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Incentives and Prosocial Behavior

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  • Jean Tirole
  • Roland Bénabou

Abstract

We develop a theory of prosocial behavior that combines heterogeneity in individual altruism and greed with concerns for social reputation or self-respect. Rewards or punishments (whether material or image-related) create doubt about the true motive for which good deeds are performed, and this ?overjustification effect? can induce a partial or even net crowding out of prosocial behavior by extrinsic incentives. We also identify the settings that are conducive to multiple social norms and, more generally, those that make individual actions complements or substitutes, which we show depends on whether stigma or honor is (endogenously) the dominant reputational concern. Finally, we analyze the socially optimal level of incentives and how monopolistic or competitive sponsors depart from it. Sponsor competition is shown to potentially reduce social welfare. (JEL D11, D64, D82, Z13)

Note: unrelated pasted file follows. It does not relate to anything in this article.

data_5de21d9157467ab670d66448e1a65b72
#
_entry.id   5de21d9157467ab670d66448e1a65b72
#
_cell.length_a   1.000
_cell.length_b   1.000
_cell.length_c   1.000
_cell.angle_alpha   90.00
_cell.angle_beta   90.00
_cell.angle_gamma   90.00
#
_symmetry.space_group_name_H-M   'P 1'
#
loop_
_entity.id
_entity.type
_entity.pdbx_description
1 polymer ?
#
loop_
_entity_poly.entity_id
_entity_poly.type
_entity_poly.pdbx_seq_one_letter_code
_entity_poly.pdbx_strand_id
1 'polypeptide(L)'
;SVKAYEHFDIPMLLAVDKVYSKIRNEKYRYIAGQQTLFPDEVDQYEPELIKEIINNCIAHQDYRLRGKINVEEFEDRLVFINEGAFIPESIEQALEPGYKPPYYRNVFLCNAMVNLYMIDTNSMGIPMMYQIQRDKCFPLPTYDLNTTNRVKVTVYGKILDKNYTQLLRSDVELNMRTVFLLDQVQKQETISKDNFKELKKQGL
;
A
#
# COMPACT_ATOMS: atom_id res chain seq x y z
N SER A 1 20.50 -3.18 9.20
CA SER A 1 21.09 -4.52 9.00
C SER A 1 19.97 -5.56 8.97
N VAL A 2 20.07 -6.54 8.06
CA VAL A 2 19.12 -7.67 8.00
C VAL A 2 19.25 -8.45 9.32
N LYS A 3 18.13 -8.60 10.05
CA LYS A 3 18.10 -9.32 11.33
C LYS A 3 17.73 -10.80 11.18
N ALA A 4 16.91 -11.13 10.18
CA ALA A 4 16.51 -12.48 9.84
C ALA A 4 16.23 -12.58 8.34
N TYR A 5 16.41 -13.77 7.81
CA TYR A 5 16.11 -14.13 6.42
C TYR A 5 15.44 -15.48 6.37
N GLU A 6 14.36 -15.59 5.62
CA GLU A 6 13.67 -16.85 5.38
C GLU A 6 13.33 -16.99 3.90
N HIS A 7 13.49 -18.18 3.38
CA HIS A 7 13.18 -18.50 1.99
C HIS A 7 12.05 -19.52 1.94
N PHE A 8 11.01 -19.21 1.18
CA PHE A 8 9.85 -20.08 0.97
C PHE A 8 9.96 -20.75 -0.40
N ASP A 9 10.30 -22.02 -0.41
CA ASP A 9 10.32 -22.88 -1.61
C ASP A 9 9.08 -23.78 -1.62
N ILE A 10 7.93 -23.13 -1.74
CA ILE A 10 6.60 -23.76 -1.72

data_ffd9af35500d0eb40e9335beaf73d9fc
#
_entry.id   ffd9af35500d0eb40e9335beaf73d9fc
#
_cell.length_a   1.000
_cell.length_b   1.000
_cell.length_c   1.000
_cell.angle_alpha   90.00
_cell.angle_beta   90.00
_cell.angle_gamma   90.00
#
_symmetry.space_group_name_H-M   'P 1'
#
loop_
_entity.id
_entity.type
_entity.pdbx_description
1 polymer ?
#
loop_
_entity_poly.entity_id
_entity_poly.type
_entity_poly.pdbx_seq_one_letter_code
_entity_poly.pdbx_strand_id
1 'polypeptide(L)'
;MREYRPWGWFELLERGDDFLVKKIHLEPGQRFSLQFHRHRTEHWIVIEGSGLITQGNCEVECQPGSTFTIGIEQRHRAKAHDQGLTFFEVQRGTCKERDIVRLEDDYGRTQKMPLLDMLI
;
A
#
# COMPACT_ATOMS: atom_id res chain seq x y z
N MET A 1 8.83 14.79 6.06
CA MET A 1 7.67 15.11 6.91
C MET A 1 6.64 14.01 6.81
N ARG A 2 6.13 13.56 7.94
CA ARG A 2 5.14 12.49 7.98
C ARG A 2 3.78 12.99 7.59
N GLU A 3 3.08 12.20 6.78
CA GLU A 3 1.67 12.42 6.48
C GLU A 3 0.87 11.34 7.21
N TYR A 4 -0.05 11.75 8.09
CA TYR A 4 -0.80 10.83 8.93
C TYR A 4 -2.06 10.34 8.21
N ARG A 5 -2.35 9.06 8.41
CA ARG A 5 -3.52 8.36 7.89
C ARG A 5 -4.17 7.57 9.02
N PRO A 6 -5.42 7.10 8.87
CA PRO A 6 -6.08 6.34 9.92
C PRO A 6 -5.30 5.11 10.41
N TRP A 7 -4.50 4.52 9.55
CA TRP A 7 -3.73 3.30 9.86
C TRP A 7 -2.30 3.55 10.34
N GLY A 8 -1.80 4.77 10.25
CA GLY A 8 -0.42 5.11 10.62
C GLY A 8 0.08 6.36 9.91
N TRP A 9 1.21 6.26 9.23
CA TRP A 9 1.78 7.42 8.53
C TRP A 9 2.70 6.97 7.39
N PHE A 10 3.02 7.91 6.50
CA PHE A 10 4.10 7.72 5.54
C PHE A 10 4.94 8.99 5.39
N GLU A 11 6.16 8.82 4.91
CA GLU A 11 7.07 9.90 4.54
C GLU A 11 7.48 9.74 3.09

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Bibliographic Info

Article provided by American Economic Association in its journal American Economic Review.

Volume (Year): 96 (2006)
Issue (Month): 5 (December)
Pages: 1652-1678

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Handle: RePEc:aea:aecrev:v:96:y:2006:i:5:p:1652-1678

Note: DOI: 10.1257/aer.96.5.1652
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  1. One Nation: some scepticism
    by chris dillow in Stumbling and Mumbling on 2012-10-03 12:13:20
  2. Caution when applying impact evaluation lessons across contexts: the case of financial incentives for health workers
    by Jed Friedman in Development Impact on 2013-04-10 18:25:54
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